• The big point everybody is missing about the FBI/CIA spy from Cambridge University

    It is a sad sign of decline at Cambridge University that their latest spy is working for United States.

    What is this poor world coming to?

    Cambridge spies are supposed to work for the Russians.

    There is tradition to uphold here, folks.

    Can Putin and his minions no longer recruit idealistic socialists who hate their country?

    Must they give up on entirely British universities and rely on Berkeley, Oberlin, and Evergreen State?

    There is a small glimmer of continuity. At least the recruiting agencies were up to no good.

    They were doing their best to infiltrate an American political campaign.

    The story is here, complete with the spy’s name and picture. We know those details thanks entirely to CYA leaks from the DOJ or FBI, trying desperately to get ahead of Congressional investigations and the Horowitz report (the DOJ Inspector General).

    Those details were supposed to be top secret. That the officials charged with keeping the secrets released them to protect themselves is a scandal in its own right.

    On a more serious note: the house that Comey, Clapper, Brennan, and their aides built now looks increasingly like a game of jenga. The wooden blocks are being removed, though the process is moving very, very slowly because of  DOJ and FBI self-protection.

    Did these guys previously work on transparency and document security for Joe Paterno’s athletic department?

    But with each new block removed, the whole structure looks more and more likely to collapse.

     

  • Federal Bureau of . . . Incompetence? Impropriety?

    The FBI, which took custody of Hillary’s server, seems to have “lost the chain of custody.”

    Normally, I assume incompetence, and that’s probably true here. Probably, but not certainly.

    If you want to see how much the public’s trust in the FBI has declined, just ask yourself,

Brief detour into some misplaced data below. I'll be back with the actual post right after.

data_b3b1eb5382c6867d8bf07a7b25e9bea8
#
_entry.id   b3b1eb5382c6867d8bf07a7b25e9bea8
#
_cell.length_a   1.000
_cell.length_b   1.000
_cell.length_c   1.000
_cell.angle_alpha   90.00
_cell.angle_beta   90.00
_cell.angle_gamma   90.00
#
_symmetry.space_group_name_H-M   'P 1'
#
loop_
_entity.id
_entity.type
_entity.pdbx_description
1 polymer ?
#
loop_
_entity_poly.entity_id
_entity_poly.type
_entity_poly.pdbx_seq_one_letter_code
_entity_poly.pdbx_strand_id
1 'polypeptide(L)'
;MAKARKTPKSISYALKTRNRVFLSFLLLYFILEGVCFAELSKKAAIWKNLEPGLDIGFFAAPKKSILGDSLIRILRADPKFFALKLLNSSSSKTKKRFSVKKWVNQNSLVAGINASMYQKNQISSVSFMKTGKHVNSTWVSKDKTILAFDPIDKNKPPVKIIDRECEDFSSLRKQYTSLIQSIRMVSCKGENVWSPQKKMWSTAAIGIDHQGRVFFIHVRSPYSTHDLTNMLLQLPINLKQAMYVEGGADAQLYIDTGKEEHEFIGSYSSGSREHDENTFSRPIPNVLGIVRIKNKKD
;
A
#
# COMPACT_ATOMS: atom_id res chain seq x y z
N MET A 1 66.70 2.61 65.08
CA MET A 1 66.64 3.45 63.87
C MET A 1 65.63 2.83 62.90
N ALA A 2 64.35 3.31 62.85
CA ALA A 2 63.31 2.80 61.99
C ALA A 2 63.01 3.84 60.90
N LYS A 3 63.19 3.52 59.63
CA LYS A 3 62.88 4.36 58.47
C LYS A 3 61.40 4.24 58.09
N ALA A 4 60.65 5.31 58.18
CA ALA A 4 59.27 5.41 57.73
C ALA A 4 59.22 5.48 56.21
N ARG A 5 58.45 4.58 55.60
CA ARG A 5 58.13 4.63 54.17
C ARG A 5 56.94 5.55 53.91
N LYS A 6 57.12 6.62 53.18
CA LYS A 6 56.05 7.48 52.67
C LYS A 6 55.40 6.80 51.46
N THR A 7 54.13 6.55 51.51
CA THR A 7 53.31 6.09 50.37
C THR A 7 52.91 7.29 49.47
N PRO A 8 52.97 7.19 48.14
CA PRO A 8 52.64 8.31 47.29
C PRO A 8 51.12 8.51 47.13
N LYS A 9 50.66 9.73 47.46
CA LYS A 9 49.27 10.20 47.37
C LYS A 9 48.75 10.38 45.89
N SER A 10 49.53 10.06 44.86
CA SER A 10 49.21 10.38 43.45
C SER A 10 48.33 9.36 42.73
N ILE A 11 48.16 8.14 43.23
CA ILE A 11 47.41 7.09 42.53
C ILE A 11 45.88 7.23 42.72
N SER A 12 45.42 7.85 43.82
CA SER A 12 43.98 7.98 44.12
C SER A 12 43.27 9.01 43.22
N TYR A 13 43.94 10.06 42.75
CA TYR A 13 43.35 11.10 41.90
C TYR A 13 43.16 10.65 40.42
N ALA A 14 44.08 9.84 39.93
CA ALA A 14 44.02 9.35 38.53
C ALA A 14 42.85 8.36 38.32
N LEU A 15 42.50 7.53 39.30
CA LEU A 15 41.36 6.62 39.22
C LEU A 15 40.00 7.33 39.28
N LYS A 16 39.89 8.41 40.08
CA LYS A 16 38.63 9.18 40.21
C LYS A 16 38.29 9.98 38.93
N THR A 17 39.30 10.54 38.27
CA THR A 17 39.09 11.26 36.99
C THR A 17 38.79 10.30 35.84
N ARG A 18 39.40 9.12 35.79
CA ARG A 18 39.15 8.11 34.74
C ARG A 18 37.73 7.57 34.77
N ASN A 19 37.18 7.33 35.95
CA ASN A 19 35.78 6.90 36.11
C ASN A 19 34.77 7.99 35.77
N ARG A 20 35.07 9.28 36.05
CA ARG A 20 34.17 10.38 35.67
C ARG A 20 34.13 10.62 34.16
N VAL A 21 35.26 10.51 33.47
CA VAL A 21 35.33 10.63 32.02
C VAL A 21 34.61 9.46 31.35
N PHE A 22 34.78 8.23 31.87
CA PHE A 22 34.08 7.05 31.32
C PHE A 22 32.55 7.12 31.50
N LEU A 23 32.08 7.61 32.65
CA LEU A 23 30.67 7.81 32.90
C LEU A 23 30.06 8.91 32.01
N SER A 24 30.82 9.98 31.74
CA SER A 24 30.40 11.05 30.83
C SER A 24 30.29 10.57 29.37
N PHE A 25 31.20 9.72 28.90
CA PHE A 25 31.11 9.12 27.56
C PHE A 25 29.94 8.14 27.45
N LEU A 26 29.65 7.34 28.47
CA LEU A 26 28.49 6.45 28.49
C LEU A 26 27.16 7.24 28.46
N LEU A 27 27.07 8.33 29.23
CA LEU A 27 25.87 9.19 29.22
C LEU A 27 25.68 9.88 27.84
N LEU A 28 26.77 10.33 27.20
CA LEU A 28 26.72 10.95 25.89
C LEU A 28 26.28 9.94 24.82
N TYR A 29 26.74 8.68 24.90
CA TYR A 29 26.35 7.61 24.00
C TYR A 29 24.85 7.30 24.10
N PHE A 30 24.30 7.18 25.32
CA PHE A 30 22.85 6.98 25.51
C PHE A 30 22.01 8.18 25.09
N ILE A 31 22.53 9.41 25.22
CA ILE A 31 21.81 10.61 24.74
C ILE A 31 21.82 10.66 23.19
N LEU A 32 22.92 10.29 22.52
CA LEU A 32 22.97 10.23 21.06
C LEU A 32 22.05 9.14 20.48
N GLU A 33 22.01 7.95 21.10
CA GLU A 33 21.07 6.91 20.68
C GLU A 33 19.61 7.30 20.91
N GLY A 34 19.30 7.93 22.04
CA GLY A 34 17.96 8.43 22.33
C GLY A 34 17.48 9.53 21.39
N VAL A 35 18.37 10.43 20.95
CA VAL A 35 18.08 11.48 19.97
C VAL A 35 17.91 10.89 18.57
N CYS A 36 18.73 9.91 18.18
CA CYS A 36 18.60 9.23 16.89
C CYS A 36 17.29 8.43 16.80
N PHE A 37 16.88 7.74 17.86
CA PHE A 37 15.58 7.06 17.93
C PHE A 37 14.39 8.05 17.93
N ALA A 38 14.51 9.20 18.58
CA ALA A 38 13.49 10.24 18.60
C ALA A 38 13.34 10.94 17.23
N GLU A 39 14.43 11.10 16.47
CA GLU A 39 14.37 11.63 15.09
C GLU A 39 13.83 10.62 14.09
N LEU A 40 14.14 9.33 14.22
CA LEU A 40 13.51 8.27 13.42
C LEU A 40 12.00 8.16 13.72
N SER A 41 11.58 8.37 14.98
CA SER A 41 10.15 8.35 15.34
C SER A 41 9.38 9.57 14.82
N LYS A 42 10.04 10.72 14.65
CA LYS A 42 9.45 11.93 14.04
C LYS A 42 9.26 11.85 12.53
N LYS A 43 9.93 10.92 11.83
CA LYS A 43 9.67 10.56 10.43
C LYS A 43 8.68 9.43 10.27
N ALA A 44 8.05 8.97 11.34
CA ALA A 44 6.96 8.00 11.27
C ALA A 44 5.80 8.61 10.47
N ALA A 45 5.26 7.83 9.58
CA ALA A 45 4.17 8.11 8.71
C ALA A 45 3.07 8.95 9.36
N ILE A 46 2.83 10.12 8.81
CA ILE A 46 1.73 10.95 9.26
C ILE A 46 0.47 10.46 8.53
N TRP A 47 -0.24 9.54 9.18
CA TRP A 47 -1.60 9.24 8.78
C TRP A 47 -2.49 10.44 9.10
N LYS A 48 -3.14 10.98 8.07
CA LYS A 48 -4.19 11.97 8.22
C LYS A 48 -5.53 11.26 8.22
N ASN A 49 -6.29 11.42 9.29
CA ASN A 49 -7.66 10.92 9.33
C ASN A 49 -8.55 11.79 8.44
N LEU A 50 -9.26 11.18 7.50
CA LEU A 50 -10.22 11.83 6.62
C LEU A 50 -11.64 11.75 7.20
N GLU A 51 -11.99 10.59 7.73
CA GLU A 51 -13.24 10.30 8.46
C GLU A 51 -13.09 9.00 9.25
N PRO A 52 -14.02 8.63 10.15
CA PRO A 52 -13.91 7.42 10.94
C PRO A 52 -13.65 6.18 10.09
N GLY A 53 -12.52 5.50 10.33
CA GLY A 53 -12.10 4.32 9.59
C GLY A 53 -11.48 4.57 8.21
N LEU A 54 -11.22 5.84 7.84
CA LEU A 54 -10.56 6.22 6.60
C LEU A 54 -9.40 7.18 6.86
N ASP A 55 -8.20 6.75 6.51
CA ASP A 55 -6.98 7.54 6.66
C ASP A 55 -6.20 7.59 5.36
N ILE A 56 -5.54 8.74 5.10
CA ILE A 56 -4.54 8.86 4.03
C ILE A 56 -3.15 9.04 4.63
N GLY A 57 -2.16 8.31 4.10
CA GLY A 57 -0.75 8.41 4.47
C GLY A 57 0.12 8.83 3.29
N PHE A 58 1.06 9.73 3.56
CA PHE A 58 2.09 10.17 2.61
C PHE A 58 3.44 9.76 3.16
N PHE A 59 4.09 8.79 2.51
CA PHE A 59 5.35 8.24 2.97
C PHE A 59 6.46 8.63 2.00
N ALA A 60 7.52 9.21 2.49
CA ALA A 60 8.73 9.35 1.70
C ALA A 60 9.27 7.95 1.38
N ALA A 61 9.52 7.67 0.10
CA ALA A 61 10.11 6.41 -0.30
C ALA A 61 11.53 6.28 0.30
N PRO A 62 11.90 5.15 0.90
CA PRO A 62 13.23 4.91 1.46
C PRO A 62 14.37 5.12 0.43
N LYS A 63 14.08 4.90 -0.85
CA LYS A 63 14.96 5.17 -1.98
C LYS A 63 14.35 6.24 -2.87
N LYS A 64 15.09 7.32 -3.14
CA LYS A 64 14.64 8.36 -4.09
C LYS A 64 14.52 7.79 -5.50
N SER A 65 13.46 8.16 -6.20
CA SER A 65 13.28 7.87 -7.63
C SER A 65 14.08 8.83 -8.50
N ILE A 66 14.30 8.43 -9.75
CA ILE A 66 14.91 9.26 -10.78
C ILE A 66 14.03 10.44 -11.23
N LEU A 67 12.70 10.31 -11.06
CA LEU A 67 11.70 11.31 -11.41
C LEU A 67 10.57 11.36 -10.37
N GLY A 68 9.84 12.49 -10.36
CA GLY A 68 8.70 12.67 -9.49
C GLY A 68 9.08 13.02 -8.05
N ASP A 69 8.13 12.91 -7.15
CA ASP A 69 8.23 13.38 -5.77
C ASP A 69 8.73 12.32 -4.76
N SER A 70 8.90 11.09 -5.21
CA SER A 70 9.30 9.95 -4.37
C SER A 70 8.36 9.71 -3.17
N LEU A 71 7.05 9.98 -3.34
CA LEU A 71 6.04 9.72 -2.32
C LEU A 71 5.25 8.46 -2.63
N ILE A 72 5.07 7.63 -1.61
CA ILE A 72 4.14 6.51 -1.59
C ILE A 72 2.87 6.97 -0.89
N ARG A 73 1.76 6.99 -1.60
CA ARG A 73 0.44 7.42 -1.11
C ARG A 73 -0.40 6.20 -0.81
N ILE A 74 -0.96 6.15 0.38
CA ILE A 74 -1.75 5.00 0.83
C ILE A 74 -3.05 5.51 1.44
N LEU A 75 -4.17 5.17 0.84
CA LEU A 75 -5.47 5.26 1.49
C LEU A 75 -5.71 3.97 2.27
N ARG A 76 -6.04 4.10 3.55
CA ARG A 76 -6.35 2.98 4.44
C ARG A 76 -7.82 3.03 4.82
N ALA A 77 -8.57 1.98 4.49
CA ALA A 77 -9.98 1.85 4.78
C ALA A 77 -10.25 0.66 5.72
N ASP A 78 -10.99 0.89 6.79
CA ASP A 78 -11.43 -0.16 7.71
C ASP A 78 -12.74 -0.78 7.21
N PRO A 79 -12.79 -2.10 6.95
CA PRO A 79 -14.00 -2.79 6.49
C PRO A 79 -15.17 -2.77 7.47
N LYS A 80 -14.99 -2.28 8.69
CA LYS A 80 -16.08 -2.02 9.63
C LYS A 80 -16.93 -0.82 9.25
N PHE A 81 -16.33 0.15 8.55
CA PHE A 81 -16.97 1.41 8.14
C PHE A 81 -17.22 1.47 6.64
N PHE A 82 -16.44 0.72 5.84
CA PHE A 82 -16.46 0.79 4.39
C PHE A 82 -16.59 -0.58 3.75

• Do you absolutely trust their explanation?
    • Do you trust it, given that you can’t trust them with the investigation of that server, its owner, or its chain of custody?”

    Somebody needs to explain.

    Under oath.

    That would include the head of the agency at the time.

    That would be Robert Mueller.

     

  • Federal Judge Sharply Rebukes Mueller Team over Manafort Investigation, saying it looks like they are on a fishing expedition to get Trump and have overstepped their authority

    Judge T. S. Ellis III wasn’t buying the Mueller team’s argument and accused them flatly of lying. According to the Reuters report of pre-trial proceedings (link here):

    A judge sharply questioned whether Special Counsel Robert Mueller overstepped his authority by charging Paul Manafort with crimes unrelated to Russian election interference while also suggesting that the onetime Trump campaign chairman was indicted to coerce his cooperation against the president.

    U.S. District Judge T. S. Ellis III expressed deep skepticism Friday about whether Mueller went too far in signing a bank- and tax-fraud indictment against Manafort. Ellis questioned how Mueller could prosecute financial crimes dating back a decade without charging Manafort for his election activities.

    “I don’t see how this indictment has anything to do with anything the special prosecutor is authorized to investigate,” Ellis said at a hearing on a motion by Manafort to dismiss the case.  –Reuters

    Judge Ellis explicitly said that he thought

    1. The only interest Mueller had in Manafort was to get him to testify about Trump;
    2. An investigation of alleged bank fraud more than a decade old had zero to do with a legitimate investigation into Russian collusion in the 2016;
    3. Mueller’s team had overstepped its legitimate authority and would not tell him the truth about it, so he demanded to read the memo giving them authority in unredacted form (which Mueller’s team does not want to do)

    Ellis ordered that prosecutors give him the full memo within two weeks, saying he’ll determine whether the explanation of why Manafort was under investigation is adequate.

    Mueller’s office took over an investigation of Manafort that had been conducted by prosecutors in the Eastern District of Virginia, where Ellis sits. The judge appeared impatient with Dreeben, who has argued more than 100 cases before the U.S. Supreme Court. Ellis repeatedly interrupted [Justice Department attorney Michael] Dreeben as he pressed for an explanation of Mueller’s authority.

    “It covers bank fraud in 2005 and 2007?” Ellis said. “Tell me how. How does that have to do with links or coordination with Russia and Trump?”

    “This indictment didn’t arise from your investigation,” Ellis said. “It arose from the pre-existing investigation.” –Reuters

    The judge ended his statement to the prosecutors: “I understand your argument, but it kind of invites, ‘C’mon man.’”

  • Bret Baier’s interview with James Comey: Sharper, clearer, faster, better than the others by orders of magnitude

    Baier’s evening newscast is, I think, the best on TV.

    Even if you don’t like the discussion panel for the last 15 minutes (and those who are center-left may not), the hard-news portion is superb.